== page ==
For environments where it might be inappropriate to halt program execution when an error is detected, the value
$1\text{ or}1$ is recommended. If the output of error messages is undesirable, then the value
$1$ is recommended. Otherwise, because for this routine the values of the output arguments may be useful even if
${\mathbf{ifail}}\ne {\mathbf{0}}$ on exit, the recommended value is
$1$.
When the value $\mathbf{1}\text{ or}1$ is used it is essential to test the value of ifail on exit.
On final exit:
${\mathbf{ifail}}={\mathbf{0}}$ unless the routine detects an error or a warning has been flagged (see
Section 6).
6
Error Indicators and Warnings
If on entry
${\mathbf{ifail}}=0$ or
$1$, explanatory error messages are output on the current error message unit (as defined by
x04aaf).
Errors or warnings detected by the routine:
 ${\mathbf{ifail}}=1$

Internal error; please contact
NAG.
 ${\mathbf{ifail}}=1$

On entry, ${\mathbf{irevcm}}=\u2329\mathit{\text{value}}\u232a$.
Constraint: ${\mathbf{irevcm}}=0$, $1$ or $2$.
On initial entry, ${\mathbf{irevcm}}=\u2329\mathit{\text{value}}\u232a$.
Constraint: ${\mathbf{irevcm}}=0$.
 ${\mathbf{ifail}}=2$

On entry, ${\mathbf{m}}=\u2329\mathit{\text{value}}\u232a$.
Constraint: ${\mathbf{m}}\ge 0$.
 ${\mathbf{ifail}}=3$

On entry, ${\mathbf{n}}=\u2329\mathit{\text{value}}\u232a$.
Constraint: ${\mathbf{n}}\ge 0$.
 ${\mathbf{ifail}}=5$

On entry, ${\mathbf{ldx}}=\u2329\mathit{\text{value}}\u232a$ and ${\mathbf{n}}=\u2329\mathit{\text{value}}\u232a$.
Constraint: ${\mathbf{ldx}}\ge {\mathbf{n}}$.
 ${\mathbf{ifail}}=7$

On entry, ${\mathbf{ldy}}=\u2329\mathit{\text{value}}\u232a$ and ${\mathbf{m}}=\u2329\mathit{\text{value}}\u232a$.
Constraint: ${\mathbf{ldy}}\ge {\mathbf{m}}$.
 ${\mathbf{ifail}}=9$

On entry, ${\mathbf{m}}=\u2329\mathit{\text{value}}\u232a$ and ${\mathbf{t}}=\u2329\mathit{\text{value}}\u232a$.
Constraint: $1\le {\mathbf{t}}\le {\mathbf{m}}$.
 ${\mathbf{ifail}}=10$

On entry, ${\mathbf{t}}=\u2329\mathit{\text{value}}\u232a$ and ${\mathbf{seed}}=\u2329\mathit{\text{value}}\u232a$.
Constraint: if ${\mathbf{t}}>1$, ${\mathbf{seed}}\ge 1$.
 ${\mathbf{ifail}}=99$
An unexpected error has been triggered by this routine. Please
contact
NAG.
See
Section 3.9 in How to Use the NAG Library and its Documentation for further information.
 ${\mathbf{ifail}}=399$
Your licence key may have expired or may not have been installed correctly.
See
Section 3.8 in How to Use the NAG Library and its Documentation for further information.
 ${\mathbf{ifail}}=999$
Dynamic memory allocation failed.
See
Section 3.7 in How to Use the NAG Library and its Documentation for further information.
7
Accuracy
In extensive tests on
random matrices of size up to
$m=n=450$ the estimate
estnrm has been found always to be within a factor two of
${\Vert A\Vert}_{1}$; often the estimate has many correct figures. However, matrices exist for which the estimate is smaller than
${\Vert A\Vert}_{1}$ by an arbitrary factor; such matrices are very unlikely to arise in practice. See
Higham and Tisseur (2000) for further details.
8
Parallelism and Performance
f04ydf is threaded by NAG for parallel execution in multithreaded implementations of the NAG Library.
Please consult the
X06 Chapter Introduction for information on how to control and interrogate the OpenMP environment used within this routine. Please also consult the
Users' Note for your implementation for any additional implementationspecific information.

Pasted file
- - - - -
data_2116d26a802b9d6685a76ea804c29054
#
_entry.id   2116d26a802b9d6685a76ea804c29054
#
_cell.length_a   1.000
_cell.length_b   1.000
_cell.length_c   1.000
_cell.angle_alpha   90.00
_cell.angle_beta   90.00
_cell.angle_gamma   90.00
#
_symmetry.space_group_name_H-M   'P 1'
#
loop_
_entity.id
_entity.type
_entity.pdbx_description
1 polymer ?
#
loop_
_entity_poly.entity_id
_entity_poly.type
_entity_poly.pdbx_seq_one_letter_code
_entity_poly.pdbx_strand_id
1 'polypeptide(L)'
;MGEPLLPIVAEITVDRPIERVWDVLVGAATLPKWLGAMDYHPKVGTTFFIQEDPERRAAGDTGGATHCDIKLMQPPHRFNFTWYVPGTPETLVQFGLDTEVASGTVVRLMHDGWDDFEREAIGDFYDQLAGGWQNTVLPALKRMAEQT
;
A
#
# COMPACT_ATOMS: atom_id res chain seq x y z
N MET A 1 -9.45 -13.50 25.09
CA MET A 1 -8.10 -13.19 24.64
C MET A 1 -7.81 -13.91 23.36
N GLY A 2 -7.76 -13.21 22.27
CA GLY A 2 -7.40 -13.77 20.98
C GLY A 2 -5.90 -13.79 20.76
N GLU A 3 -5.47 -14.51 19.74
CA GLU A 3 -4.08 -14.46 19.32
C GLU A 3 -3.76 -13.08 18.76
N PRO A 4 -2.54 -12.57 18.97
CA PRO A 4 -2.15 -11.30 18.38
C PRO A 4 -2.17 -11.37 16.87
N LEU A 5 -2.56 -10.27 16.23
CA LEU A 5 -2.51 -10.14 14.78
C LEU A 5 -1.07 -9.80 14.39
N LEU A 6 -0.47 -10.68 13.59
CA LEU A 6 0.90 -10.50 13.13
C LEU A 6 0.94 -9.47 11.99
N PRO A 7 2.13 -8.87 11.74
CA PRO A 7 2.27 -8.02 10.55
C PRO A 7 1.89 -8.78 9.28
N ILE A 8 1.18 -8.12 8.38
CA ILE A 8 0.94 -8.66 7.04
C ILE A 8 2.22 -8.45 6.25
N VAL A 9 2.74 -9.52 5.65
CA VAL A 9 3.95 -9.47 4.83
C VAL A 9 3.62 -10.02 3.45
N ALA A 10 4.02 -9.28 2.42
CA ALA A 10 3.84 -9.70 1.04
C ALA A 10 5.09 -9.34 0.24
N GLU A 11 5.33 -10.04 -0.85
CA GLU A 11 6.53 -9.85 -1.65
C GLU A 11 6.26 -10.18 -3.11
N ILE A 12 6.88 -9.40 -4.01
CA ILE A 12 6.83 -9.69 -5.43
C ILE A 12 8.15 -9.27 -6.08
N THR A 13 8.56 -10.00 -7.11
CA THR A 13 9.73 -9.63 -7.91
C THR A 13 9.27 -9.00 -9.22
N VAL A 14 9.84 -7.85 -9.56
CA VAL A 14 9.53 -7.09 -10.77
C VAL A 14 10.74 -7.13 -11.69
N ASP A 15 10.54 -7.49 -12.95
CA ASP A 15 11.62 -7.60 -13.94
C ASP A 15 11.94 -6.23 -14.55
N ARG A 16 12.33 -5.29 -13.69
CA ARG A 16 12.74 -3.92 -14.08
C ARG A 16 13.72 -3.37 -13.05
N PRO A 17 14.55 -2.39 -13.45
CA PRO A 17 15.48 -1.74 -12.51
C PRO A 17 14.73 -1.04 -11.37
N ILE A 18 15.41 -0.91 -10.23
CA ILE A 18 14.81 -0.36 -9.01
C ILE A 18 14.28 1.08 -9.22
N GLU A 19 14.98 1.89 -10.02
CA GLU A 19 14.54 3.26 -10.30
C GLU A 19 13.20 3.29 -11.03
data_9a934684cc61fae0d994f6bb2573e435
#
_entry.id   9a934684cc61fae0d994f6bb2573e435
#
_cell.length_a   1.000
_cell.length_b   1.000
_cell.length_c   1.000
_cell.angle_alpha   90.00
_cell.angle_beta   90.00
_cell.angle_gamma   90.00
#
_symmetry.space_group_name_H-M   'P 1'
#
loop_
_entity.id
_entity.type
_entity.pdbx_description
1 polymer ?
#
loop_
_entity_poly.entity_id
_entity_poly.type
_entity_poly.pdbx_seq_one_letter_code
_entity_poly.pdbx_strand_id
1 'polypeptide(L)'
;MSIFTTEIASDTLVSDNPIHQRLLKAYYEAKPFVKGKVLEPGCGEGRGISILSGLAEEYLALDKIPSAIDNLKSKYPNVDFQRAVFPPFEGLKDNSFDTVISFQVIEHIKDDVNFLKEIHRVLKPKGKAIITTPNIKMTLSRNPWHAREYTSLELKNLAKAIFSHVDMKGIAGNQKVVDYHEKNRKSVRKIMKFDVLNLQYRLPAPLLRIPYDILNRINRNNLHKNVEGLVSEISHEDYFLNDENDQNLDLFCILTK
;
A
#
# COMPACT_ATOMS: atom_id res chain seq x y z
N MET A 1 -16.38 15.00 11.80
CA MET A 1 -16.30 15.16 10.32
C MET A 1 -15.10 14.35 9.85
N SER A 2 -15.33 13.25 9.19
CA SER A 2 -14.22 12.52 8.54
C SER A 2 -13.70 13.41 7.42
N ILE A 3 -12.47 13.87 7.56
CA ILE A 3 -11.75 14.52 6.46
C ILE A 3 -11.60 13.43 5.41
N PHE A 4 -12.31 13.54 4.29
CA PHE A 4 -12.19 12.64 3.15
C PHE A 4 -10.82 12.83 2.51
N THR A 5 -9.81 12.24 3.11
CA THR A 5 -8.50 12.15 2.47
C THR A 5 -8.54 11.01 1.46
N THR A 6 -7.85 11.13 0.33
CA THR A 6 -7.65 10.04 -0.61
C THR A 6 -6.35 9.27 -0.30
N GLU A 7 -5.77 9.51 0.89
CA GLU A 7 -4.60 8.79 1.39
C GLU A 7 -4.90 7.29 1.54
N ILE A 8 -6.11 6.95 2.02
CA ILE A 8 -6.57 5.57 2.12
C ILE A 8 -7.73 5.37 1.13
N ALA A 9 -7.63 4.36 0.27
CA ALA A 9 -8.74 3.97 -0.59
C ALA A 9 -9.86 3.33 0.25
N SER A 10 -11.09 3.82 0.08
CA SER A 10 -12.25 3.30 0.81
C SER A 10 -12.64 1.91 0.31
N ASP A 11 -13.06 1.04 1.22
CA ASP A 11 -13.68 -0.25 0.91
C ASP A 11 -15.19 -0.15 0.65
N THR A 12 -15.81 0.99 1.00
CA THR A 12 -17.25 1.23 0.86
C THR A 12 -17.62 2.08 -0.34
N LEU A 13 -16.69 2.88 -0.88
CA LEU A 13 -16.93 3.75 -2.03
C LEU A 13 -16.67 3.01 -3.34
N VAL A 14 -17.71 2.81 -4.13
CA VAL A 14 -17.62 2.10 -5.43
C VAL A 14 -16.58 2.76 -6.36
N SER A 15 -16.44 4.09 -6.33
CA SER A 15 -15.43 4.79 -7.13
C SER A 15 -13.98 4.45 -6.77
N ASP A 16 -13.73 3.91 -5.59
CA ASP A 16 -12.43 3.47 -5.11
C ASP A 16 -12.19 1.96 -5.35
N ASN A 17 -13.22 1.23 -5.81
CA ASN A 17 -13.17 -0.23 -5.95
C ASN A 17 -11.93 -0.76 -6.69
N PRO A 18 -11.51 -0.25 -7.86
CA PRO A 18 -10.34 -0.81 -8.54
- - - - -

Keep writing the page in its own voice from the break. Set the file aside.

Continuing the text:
9.1
Timing
For most problems the time taken during calls to f04ydf will be negligible compared with the time spent evaluating matrix products between calls to f04ydf.
The number of matrix products required depends on the matrix $A$. At most six products of the form $Y=AX$ and five products of the form $X={A}^{\mathrm{T}}Y$ will be required. The number of iterations is independent of the choice of $t$.
9.2
Overflow
It is your responsibility to guard against potential overflows during evaluation of the matrix products. In particular, when estimating ${\Vert {B}^{1}\Vert}_{1}$ using a triangular factorization of $B$, f04ydf should not be called if one of the factors is exactly singular – otherwise division by zero may occur in the substitutions.
9.3
Choice of $t$
The argument $t$ controls the accuracy and reliability of the estimate. For $t=1$, the algorithm behaves similarly to the LAPACK estimator xLACON. Increasing $t$ typically improves the estimate, without increasing the number of iterations required.
For
$t\ge 2$, random matrices are used in the algorithm, so for repeatable results the same value of
seed should be used each time.
A value of $t=2$ is recommended for new users.
9.4
Use in Conjunction with NAG Library Routines
To estimate the
$1$norm of the inverse of a matrix
$A$, the following skeleton code can normally be used:
... code to factorize A ...
If (A is not singular) Then
irevcm = 0
10 Call f04ydf (irevcm,m,n,x,ldx,y,ldy,estnrm,t,seed,work, &
iwork,ifail)
If (irevcm.ne.0) Then
If (irevcm.eq.1) Then
... code to compute y=inv(A)x ...
Else
... code to compute x=inv(transpose(A))y ...
End If
Go To 10
End If
End If
To compute
${A}^{1}X$ or
${A}^{\mathrm{T}}Y$, solve the equation
$AY=X$ or
${A}^{\mathrm{T}}X=Y$, storing the result in
y or
x respectively. The code will vary, depending on the type of the matrix
$A$, and the NAG routine used to factorize
$A$.
The factorization will normally have been performed by a suitable routine from
Chapters F01,
F03 or
F07. Note also that many of the ‘Black Box’ routines in
Chapter F04 for solving systems of equations also return a factorization of the matrix. The example program in
Section 10 illustrates how
f04ydf can be used in conjunction with NAG Library routines for
$LU$ factorization of a real matrix
f07adf (dgetrf).
It is straightforward to use
f04ydf for the following other types of matrix, using the named routines for factorization and solution:
For upper or lower triangular matrices, no factorization routine is needed:
$Y={A}^{1}X$ and
$X={A}^{\mathrm{T}}Y$ may be computed by calls to
f06pjf (dtrsv) (or
f06pkf (dtbsv) if the matrix is banded, or
f06plf (dtpsv) if the matrix is stored in packed form).
10
Example
For this routine two examples are provided. There is a single example program for f04ydf, with a main program and the code to solve the two example problems is given in Example 1 (EX1) and Example 2 (EX2).
Example 1 (EX1)
This example estimates the condition number
${\Vert A\Vert}_{1}{\Vert {A}^{1}\Vert}_{1}$ of the matrix
$A$ given by
Example 2 (EX2)
This example estimates the condition number of the sparse matrix
$A$ (stored in symmetric coordinate storage format) given by
10.1
Program Text
Program Text (f04ydfe.f90)
10.2
Program Data
Program Data (f04ydfe.d)
10.3
Program Results
Program Results (f04ydfe.r)